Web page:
CAIRO (AP) — Despite a half-day off the Egyptian government granted its employees on Monday, a low voter turnout continued to plague the country's parliamentary elections on the final day of the second stage in the balloting.
Egypt has not had a parliament since a court ruling dissolved its Islamist-dominated legislature in 2012. The elections come against a backdrop of growing security and economic concerns following the crash of a Russian airliner in Egypt's Sinai Peninsula that killed all 224 people on board last month.
Russia has said that a bomb had downed the plane and a local Islamic State affiliate has claimed responsibility for the attack, dealing a severe blow to Egypt's vital tourism sector.
Final results are scheduled to be announced in December and the 596-seat chamber is expected to hold its inaugural session later next month. The first phase of voting took place last month in 14 provinces with a turnout of nearly 27 percent. The second, due to end Monday, is being held in the other 14 provinces and the capital, Cairo.
Voter turnout has not been this low since the 2011 ouster of autocrat Hosni Mubarak in a popular uprising, except for the vote for a toothless upper chamber in 2012.
Political apathy has been on the rise since President Abdel-Fattah el-Sissi, who was then military chief, led the 2013 army overthrow of Egypt's first freely elected leader, the Islamist Mohammed Morsi, amid a wave of mass protests against his rule. El-Sissi was elected last year.
Associated Press reporters who toured at least 18 polling centers across Egypt Sunday and Monday noted a slight increase in activity, especially outside the capital, in comparison to last month's round. But the turnout still stood in sharp contrast to the long lines that defined the first elections held after the 2011 uprising and before Morsi's ouster, all of which were swept by Morsi's Muslim Brotherhood.
In some cases in this election, campaigners and security forces outnumbered voters outside polling centers in Cairo, where several journalists, covering the voters trickle, complained of police obstruction.
Since Morsi's ouster, the authorities have cracked down on the now-banned Islamist group, jailing thousands and killing hundreds in street clashes with security forces. Young liberal and pro-democracy activists who spearheaded the 2011 uprising have also been swept up in the crackdown, with authorities detaining dozens of them, mostly for breaching a law adopted in 2013 that effectively bans street demonstrations. As a result, the Brotherhood, young pro-democracy and left-wing activists have boycotted the elections.
As in the previous round of elections, most of those casting ballots were women or elderly people.
"I didn't see a single youth come out to vote," said campaigner Mohamed Zeinhom in Cairo's Sayeda Zeinab neighborhood. The only young person at the scene was Zeinhom's daughter, Hagar, whom he said he had to all but physically drag to the center to bring him tea and support his employer.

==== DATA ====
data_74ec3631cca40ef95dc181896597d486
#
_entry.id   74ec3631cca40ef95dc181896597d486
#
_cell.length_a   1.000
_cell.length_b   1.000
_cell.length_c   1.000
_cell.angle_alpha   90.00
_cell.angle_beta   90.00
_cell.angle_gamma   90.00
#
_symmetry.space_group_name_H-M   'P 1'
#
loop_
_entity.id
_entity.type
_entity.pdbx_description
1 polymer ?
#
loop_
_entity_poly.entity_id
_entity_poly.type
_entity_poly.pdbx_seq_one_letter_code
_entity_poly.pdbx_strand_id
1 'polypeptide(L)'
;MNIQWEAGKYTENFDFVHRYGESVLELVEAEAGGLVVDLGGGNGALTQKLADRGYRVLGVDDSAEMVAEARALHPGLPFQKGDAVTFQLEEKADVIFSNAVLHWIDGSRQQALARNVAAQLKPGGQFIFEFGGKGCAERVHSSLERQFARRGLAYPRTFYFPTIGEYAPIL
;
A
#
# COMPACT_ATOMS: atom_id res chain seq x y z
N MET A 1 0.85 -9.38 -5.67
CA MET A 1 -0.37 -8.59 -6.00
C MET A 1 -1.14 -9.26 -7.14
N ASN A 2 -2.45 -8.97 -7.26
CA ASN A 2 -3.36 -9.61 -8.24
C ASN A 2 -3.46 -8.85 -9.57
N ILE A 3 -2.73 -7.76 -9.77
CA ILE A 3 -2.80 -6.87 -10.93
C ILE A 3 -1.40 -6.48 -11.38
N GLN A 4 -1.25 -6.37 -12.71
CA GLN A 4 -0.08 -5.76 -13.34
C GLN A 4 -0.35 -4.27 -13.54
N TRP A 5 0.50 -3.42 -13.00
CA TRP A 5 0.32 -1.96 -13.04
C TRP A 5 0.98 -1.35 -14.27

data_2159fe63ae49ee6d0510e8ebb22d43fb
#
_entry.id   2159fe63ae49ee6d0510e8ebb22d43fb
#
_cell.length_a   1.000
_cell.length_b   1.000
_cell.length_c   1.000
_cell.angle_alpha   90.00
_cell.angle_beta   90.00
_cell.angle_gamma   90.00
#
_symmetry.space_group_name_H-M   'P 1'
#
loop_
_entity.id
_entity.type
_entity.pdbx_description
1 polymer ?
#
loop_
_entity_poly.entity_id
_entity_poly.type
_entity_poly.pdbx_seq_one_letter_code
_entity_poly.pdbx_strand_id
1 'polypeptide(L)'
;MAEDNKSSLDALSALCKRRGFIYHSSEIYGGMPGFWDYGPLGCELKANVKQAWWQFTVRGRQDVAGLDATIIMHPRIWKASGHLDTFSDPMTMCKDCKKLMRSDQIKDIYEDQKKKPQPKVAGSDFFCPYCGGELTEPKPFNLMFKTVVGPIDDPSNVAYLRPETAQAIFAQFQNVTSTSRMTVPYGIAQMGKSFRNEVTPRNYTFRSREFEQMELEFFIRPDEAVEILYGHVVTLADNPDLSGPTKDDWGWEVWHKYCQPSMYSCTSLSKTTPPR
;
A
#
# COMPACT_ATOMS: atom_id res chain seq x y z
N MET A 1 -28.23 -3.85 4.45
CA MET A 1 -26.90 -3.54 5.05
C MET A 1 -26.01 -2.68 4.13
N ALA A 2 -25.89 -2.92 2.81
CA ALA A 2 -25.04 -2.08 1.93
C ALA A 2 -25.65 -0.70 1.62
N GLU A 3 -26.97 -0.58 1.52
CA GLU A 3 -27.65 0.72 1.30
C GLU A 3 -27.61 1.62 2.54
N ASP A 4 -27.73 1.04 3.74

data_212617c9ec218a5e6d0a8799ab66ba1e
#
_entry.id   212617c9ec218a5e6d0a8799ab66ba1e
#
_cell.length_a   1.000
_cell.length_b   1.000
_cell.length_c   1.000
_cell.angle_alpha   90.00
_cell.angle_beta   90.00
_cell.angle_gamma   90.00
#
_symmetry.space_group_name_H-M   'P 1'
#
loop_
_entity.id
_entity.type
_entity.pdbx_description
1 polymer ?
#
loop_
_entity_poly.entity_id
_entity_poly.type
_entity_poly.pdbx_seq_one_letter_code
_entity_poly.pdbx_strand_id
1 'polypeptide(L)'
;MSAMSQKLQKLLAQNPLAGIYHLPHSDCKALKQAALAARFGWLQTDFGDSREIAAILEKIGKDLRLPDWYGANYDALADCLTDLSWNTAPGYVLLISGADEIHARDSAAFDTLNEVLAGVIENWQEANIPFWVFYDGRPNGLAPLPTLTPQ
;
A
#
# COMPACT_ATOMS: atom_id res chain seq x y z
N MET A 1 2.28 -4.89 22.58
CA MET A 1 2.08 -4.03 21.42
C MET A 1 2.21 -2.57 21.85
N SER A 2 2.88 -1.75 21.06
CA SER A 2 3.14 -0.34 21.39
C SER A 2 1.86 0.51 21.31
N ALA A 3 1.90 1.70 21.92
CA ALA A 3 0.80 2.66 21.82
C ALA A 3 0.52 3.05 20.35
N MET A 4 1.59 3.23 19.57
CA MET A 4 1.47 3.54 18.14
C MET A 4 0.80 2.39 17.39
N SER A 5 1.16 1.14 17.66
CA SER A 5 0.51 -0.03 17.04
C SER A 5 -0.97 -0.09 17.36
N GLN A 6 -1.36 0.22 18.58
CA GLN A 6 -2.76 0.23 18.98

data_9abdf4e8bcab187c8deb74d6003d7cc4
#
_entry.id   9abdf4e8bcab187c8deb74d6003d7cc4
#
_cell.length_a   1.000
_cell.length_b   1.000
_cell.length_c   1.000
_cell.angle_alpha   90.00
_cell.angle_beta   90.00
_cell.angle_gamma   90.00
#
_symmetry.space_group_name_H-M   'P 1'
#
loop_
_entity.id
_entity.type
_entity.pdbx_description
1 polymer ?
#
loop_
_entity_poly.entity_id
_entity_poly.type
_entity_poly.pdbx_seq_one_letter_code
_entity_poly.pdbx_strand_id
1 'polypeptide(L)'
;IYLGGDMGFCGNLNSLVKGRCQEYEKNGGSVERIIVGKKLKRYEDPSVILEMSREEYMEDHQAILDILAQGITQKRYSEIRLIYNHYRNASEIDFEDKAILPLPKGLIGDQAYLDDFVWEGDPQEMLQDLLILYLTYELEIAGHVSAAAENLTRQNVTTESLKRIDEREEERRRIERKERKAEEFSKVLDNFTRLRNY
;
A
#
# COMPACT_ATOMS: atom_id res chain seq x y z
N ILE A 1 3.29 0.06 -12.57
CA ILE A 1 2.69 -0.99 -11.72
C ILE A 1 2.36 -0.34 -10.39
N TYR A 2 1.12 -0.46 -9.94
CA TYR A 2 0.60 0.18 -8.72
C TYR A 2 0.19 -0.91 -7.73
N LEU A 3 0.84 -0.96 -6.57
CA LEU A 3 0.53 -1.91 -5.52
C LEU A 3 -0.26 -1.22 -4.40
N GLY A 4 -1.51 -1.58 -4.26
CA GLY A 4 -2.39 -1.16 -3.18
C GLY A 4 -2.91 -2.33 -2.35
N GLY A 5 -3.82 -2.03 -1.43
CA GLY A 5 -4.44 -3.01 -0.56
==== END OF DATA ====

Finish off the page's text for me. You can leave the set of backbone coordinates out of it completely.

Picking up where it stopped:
"I didn't want to vote," said the 20-year-old Hagar, a law student. "We know better that to expect something from the government. It's all empty talk."
Many campaigners and voters across Cairo also spoke of rampant vote-buying, mainly by candidates that once belonged to Mubarak's now-defunct National Democratic Party.
"We can't do anything at all about it and if you ask the police to intervene, they say: 'As long as it is outside the center, we can't do anything about it'," said Ramy Adel, another campaigner in the Sayeda Zeinab neighborhood.
A number of policemen at several centers shrugged off the vote-buying allegations, dismissing the claims without elaborating.
"Parliaments and officials come and go and Egypt is still the same. Nothing ever gets better," said homemaker Engy Fawzy as she stood outside another Sayeda Zeinab polling station. "The candidates didn't make an effort to introduce themselves. Why would you take time out of your day to vote for someone you don't know?"
Yet Fawzy, a mother-of-four, said she voted only because "one can only do his part and hope the government does its."
The upcoming parliament is widely expected to support el-Sissi, who is struggling to revive the economy, crush an Islamist insurgency — especially in the Sinai Peninsula where the Russian jetliner crashed and where an Islamic State affiliate is based — and play an assertive political and military role in a turbulent Middle East. Such a chamber would harken back to the Mubarak era, when elections during his 29-year rule were rigged or manipulated to give his NDP an overwhelming majority in what amounted to rubber-stamp legislatures.